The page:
Hope for the Future
Happily, more and more attention is being focused on the rights and dignity of the individual. Enlightened countries, such as Italy, are putting forth effort to ensure the widest possible freedom, including the freedom to make informed medical decisions. A booklet produced by the American Medical Association explains: “The patient must be the final arbiter as to whether he will take his chances with the treatment or operation recommended by the doctor or risk living without it. Such is the natural right of the individual, which the law recognizes.”
This applies, too, in the case of minors. If you are a parent, you should take an active part in making medical decisions affecting your children. A council of judges in the United States wrote in “Guides to the Judge in Medical Orders Affecting Children”:
“If there is a choice of procedures—if, for example, the doctor recommends a procedure which has an 80 per cent chance of success but which the parents disapprove, and the parents have no objection to a procedure which has only a 40 per cent chance of success—the doctor must take the medically riskier but parentally unobjectionable course.”
Such advice can be most meaningful if you recognize your right—yes, your obligation—to obtain accurate medical information. Often it is wise to get a second opinion. Inquire as to the various ways in which a medical problem can be treated, and the potential risks and benefits of each therapy. Then, knowing the risk/benefit ratio, you can make the informed medical decision. The law establishes that you have that right. God and your conscience say that you have that obligation.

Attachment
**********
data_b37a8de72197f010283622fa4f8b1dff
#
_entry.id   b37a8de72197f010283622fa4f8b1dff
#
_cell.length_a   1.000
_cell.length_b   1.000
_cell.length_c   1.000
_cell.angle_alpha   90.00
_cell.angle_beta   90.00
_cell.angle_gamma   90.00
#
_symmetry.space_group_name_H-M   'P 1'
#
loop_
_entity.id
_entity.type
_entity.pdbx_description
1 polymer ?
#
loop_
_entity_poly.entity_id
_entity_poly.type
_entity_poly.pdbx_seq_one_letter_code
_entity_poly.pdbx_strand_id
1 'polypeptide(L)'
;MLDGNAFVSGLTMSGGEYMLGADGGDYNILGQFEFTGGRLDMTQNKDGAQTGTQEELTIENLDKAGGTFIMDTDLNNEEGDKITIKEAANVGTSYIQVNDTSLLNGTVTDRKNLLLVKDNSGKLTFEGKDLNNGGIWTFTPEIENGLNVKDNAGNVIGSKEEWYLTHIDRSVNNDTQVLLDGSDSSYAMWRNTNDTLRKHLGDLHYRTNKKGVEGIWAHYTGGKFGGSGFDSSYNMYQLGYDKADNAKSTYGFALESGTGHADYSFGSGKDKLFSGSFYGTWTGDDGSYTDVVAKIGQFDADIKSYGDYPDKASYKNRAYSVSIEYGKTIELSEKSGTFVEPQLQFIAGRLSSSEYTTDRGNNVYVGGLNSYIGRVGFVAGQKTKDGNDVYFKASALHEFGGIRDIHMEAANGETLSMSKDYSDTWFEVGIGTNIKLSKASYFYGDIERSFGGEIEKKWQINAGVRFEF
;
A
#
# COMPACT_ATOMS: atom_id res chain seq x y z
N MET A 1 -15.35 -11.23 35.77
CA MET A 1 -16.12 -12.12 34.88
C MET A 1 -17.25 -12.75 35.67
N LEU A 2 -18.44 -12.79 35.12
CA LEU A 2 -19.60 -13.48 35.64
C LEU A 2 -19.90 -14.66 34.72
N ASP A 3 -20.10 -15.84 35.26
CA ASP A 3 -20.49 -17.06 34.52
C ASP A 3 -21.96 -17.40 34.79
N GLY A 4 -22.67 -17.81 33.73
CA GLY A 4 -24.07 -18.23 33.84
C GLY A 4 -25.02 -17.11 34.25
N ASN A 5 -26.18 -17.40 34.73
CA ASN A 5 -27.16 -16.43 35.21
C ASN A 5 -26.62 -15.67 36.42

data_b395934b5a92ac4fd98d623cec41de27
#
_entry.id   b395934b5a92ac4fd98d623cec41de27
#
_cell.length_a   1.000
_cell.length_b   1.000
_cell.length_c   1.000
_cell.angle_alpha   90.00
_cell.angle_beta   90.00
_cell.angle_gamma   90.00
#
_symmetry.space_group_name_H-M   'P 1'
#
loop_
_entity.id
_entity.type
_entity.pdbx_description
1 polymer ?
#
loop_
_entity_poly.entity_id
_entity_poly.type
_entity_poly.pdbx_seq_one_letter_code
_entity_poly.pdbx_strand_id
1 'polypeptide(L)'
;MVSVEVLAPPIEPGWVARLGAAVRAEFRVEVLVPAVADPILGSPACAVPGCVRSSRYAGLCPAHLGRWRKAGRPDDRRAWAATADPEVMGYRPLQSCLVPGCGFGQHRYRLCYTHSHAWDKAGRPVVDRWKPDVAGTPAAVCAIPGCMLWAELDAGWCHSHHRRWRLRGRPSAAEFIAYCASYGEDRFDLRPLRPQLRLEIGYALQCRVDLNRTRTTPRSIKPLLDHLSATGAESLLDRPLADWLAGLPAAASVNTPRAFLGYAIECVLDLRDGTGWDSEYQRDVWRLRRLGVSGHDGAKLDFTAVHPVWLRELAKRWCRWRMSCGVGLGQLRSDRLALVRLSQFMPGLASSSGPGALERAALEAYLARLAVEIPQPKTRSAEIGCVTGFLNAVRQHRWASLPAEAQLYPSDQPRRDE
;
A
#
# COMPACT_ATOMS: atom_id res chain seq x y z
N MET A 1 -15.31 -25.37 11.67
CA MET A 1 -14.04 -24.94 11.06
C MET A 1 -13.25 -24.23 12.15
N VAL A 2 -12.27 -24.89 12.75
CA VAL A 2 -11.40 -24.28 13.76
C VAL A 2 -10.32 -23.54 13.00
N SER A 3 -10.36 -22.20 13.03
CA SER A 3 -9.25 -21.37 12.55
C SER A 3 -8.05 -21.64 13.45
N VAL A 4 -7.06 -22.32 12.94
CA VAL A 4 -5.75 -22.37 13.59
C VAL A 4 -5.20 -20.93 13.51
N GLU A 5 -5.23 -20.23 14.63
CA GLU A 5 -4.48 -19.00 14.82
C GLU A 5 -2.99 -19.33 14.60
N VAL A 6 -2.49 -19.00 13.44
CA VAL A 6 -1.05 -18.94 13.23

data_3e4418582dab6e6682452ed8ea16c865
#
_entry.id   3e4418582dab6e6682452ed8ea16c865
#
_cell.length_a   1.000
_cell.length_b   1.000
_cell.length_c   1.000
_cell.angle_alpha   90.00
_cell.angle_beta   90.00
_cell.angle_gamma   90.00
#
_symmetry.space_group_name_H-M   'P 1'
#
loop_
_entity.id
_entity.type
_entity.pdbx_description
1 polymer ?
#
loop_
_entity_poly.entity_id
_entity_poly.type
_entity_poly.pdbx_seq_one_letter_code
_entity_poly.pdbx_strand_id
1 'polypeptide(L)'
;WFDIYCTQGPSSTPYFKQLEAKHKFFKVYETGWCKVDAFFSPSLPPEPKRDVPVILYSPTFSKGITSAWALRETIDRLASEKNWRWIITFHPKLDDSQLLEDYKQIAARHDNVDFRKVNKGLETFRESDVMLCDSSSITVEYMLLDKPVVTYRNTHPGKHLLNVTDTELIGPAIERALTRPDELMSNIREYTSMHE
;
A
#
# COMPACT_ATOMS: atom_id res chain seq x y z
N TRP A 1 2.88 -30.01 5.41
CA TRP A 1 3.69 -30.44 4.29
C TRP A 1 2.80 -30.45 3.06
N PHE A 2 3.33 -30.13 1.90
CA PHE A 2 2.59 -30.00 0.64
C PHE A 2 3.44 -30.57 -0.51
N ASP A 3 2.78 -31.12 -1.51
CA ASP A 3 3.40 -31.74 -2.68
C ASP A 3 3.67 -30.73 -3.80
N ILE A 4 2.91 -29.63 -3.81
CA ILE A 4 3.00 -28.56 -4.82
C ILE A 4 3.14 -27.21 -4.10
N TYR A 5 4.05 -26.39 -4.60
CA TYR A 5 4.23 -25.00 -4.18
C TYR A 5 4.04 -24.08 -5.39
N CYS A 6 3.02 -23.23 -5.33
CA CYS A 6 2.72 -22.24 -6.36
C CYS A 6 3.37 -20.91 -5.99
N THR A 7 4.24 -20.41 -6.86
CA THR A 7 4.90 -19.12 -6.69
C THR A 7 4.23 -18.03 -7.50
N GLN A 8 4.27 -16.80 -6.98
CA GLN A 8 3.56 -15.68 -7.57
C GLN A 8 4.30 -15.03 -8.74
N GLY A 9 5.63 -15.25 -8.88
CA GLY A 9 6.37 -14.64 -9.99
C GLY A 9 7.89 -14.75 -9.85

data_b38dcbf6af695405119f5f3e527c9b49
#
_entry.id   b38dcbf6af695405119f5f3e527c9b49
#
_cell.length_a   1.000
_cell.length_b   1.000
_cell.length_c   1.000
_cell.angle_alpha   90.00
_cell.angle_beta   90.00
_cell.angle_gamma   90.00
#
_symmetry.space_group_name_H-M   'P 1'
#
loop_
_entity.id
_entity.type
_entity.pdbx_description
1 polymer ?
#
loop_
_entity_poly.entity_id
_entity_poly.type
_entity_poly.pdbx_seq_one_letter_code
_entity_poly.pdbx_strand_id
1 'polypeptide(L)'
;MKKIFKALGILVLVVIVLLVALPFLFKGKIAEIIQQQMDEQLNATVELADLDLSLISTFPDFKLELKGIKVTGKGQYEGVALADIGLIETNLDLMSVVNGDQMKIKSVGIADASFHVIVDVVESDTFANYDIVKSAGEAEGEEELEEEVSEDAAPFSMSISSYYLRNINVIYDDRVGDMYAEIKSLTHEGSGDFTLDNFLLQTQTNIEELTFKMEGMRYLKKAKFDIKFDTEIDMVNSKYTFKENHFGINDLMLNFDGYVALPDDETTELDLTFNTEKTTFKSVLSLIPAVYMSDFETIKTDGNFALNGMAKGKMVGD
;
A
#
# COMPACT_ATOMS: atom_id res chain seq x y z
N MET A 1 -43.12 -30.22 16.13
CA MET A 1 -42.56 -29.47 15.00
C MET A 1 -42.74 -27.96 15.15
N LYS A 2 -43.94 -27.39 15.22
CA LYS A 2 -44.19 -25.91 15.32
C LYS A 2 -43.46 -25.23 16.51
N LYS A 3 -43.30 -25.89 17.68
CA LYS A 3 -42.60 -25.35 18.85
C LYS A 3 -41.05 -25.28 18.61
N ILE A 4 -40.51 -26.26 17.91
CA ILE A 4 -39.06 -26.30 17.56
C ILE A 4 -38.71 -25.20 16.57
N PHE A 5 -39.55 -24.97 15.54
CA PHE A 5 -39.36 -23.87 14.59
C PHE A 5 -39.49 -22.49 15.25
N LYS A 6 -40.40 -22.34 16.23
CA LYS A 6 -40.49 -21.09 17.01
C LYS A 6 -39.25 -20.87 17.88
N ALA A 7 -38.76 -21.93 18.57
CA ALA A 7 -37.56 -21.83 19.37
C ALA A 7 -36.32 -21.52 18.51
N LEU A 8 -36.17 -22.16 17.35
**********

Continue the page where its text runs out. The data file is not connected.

“The Limits of Beneficence: Jehovah’s Witnesses & Childhood Cancer,” Hastings Center Report, August 1980.
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A Frightened Pediatrician
Professor James Oleske recently admitted:
“What is frightening to me as a pediatrician and immunologist . . . is that we’re still in an alarming period when a large number of blood transfusions have been given to premature infants before we knew about AIDS . . . If in the late 70s and early 80s our blood supply was in fact contaminated with the AIDS agent, then a lot of preemies may have been exposed . . . The problem is there is no simple screening test for AIDS and without that diagnostic test there really is no way of telling who may be incubating it but feels healthy and can donate blood.”—Data Centrum, January 1984.
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Blood—Gift of Life?
“When Sam Kushnick died last October, his family wanted to bury him in a Jewish prayer shawl and in his favorite shoes. But undertakers didn’t want to touch his body; the death certificate said that he had died of AIDS—Acquired Immune Deficiency Syndrome.
“What is unusual about the Kushnick case isn’t that an AIDS victim was treated in death as a pariah. What is remarkable is that Sam was only three years old and belonged to none of the principal risk groups for the disease—promiscuous homosexuals, Haitians and heroin addicts. The little Los Angeles boy was one of a small but growing number of AIDS casualties who contracted the disease after receiving blood.” (The Wall Street Journal, March 12, 1984, page 1.) Sam was born prematurely. As doctors in the hospital drew some of his blood for testing, they replaced it with transfusions of donor blood. After he developed AIDS at age two, the donors were traced. One was a homosexual who still manifests no symptoms of the disease that killed little Sam.